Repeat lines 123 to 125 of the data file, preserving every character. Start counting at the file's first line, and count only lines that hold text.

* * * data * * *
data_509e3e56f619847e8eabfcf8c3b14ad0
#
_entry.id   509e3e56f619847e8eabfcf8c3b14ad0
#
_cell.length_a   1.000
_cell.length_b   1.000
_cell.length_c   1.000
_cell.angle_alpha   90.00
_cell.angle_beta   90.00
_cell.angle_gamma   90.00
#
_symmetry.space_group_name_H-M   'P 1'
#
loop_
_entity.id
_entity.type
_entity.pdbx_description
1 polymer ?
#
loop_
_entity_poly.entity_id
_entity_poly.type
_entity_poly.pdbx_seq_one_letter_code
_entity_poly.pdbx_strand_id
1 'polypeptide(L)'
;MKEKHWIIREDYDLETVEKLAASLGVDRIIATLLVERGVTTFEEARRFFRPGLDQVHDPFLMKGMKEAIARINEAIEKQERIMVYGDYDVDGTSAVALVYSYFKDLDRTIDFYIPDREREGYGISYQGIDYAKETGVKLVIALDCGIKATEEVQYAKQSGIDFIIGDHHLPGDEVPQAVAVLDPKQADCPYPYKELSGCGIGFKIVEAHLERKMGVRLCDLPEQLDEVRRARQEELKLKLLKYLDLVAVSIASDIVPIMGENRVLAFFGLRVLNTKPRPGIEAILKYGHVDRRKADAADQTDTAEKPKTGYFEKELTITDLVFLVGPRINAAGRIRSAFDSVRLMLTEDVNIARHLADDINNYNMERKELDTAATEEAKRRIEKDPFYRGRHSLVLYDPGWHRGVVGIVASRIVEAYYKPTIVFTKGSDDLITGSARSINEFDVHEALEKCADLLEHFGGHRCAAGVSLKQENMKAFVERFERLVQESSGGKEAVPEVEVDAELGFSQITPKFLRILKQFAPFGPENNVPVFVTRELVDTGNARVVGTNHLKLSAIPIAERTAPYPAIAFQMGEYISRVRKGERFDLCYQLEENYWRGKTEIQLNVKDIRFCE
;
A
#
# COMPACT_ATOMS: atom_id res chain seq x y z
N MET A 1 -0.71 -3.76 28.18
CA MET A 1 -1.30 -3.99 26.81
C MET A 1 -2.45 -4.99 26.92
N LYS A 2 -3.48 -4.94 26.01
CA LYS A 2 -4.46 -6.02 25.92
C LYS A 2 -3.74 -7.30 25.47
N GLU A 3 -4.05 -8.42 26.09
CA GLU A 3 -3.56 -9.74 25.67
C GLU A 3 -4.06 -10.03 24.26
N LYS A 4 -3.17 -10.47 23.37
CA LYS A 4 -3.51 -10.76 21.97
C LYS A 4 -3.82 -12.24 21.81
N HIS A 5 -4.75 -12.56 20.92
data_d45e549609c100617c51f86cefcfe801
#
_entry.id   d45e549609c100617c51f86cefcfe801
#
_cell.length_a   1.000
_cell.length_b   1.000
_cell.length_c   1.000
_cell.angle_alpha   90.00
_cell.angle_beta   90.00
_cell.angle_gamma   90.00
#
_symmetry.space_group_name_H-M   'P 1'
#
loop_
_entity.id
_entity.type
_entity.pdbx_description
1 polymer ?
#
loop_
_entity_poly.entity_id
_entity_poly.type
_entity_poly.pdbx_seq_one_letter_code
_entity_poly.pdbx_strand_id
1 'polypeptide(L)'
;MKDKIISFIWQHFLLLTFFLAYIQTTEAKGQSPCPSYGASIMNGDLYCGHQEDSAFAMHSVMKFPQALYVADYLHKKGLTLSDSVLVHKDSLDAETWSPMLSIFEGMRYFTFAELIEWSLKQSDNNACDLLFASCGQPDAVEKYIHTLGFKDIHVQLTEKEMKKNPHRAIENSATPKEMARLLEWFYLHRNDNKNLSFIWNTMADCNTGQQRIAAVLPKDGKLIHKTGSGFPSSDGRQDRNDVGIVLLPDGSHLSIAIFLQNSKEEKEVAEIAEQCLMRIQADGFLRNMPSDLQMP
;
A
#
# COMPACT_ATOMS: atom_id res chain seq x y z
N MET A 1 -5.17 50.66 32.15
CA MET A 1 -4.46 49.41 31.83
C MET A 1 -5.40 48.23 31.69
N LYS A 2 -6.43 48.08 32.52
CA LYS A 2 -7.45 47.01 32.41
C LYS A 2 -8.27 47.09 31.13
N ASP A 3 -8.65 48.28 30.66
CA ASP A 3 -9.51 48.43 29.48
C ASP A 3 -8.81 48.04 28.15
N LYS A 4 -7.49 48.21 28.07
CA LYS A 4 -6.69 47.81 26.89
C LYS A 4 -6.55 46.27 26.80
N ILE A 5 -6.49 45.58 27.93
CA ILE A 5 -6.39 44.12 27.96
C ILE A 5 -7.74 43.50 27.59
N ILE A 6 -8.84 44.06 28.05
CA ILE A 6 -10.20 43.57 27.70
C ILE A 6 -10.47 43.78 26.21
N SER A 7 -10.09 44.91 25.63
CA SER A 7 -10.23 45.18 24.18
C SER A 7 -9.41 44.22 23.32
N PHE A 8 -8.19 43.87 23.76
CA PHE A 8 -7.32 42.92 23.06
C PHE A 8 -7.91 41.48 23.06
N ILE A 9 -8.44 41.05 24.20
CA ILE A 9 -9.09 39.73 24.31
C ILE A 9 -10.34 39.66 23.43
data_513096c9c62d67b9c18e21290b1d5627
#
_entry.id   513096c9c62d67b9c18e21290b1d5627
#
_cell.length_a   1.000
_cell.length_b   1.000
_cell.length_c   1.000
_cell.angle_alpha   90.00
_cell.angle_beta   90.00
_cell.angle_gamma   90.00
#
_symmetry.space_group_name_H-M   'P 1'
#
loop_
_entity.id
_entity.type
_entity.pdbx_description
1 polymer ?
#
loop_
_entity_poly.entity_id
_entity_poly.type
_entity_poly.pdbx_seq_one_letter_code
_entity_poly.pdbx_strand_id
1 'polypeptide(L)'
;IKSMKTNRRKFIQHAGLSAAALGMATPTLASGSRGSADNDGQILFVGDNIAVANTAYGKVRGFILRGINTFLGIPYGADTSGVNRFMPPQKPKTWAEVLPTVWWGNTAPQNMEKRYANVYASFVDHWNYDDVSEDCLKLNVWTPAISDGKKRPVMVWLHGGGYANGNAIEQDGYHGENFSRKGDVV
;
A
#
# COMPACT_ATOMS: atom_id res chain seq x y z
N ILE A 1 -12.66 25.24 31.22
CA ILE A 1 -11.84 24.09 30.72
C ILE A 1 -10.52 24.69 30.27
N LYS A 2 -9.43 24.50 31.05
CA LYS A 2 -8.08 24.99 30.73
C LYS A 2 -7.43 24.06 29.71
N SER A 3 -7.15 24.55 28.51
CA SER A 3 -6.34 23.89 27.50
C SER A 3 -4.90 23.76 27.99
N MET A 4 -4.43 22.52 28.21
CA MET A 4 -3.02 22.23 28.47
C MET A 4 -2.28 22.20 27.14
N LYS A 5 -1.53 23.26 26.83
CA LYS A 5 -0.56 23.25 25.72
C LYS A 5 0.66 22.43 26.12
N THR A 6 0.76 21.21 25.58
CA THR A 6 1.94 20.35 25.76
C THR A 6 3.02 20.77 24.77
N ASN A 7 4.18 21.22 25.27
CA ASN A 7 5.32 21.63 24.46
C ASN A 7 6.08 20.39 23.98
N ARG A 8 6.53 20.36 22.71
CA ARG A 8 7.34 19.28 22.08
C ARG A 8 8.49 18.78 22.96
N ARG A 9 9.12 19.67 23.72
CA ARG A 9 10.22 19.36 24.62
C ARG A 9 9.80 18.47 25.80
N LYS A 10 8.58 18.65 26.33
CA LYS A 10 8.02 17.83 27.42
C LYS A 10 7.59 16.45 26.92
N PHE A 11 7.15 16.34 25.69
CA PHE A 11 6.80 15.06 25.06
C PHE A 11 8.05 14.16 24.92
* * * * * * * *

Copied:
_entity_poly.pdbx_seq_one_letter_code
_entity_poly.pdbx_strand_id
1 'polypeptide(L)'